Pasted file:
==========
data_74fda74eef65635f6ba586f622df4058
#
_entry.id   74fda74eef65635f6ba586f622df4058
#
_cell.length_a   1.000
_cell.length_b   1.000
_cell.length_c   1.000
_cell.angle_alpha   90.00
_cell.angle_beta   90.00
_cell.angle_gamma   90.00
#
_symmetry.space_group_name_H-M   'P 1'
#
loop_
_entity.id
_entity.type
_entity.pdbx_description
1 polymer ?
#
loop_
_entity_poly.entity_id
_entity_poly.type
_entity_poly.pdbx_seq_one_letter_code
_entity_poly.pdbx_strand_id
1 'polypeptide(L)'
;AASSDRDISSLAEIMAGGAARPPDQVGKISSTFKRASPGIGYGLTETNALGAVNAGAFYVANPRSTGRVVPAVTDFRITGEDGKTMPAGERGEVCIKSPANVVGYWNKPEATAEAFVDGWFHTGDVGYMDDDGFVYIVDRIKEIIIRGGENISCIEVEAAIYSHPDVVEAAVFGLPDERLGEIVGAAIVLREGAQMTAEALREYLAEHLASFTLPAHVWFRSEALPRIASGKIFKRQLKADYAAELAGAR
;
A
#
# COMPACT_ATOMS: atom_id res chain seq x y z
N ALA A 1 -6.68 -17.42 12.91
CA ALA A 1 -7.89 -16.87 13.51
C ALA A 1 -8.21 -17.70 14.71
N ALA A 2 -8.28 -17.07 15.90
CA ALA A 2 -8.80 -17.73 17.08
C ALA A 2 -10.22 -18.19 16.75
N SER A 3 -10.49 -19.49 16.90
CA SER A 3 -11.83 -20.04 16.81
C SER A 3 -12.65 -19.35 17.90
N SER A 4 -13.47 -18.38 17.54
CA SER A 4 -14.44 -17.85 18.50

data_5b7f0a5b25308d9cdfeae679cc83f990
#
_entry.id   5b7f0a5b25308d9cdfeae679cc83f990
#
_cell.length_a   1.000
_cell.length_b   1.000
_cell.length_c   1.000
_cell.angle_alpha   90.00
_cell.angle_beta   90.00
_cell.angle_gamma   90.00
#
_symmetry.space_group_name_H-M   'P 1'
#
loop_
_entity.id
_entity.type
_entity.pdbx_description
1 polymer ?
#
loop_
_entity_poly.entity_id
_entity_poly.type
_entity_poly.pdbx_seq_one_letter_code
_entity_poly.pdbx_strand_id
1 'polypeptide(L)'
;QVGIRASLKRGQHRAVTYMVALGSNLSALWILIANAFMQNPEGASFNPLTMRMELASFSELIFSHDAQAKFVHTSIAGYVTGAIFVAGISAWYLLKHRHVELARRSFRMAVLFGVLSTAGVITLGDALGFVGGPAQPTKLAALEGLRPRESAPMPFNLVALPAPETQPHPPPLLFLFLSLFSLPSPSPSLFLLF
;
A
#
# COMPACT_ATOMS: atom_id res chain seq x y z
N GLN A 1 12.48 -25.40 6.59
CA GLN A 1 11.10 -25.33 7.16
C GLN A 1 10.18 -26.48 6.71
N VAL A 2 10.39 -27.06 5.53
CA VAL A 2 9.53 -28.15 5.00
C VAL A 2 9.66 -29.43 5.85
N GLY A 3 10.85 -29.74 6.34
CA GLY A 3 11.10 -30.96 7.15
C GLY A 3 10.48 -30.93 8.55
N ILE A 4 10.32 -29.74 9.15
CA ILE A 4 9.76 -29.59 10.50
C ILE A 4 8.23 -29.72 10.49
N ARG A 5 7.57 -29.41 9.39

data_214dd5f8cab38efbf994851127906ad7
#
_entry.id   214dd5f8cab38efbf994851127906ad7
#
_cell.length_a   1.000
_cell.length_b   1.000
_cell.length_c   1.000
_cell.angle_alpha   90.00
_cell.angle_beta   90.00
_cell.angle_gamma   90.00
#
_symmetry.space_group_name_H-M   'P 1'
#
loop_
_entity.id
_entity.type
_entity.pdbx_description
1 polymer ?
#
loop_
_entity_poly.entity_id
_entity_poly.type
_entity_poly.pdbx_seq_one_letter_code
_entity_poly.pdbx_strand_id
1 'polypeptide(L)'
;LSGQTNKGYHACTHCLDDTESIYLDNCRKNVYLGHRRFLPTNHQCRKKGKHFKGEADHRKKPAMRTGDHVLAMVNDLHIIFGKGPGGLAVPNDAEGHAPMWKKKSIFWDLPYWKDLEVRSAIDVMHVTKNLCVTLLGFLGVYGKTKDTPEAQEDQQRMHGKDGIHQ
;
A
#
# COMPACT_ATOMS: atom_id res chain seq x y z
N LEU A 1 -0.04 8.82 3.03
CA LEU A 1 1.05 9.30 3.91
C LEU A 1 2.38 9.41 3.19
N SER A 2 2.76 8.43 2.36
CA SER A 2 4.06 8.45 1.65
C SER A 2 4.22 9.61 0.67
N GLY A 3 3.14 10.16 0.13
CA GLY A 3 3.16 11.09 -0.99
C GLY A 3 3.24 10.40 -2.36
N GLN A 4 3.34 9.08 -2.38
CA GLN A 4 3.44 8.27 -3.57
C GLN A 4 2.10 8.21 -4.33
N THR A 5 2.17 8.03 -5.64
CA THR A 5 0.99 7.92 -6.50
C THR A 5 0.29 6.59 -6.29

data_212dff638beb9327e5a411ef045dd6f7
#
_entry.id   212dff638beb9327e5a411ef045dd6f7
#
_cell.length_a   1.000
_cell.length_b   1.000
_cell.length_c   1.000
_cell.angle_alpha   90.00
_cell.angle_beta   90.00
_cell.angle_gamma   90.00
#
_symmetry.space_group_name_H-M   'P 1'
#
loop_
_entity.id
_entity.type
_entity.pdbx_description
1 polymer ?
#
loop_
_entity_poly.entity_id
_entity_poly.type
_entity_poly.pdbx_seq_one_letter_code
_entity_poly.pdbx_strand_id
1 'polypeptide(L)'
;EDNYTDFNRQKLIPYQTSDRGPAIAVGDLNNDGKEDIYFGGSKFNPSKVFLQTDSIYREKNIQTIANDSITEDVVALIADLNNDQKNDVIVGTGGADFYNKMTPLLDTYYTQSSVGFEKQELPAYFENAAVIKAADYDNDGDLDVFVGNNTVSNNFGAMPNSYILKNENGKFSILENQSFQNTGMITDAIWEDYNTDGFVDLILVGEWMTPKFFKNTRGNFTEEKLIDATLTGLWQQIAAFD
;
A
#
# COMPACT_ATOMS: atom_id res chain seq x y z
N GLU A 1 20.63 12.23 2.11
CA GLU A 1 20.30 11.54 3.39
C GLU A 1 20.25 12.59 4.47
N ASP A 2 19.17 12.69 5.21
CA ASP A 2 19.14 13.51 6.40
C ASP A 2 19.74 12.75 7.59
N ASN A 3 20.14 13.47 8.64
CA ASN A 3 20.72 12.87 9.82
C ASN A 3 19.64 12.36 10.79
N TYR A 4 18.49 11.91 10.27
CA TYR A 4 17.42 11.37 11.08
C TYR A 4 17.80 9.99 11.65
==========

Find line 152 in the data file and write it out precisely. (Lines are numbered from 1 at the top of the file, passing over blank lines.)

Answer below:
_entity_poly.pdbx_seq_one_letter_code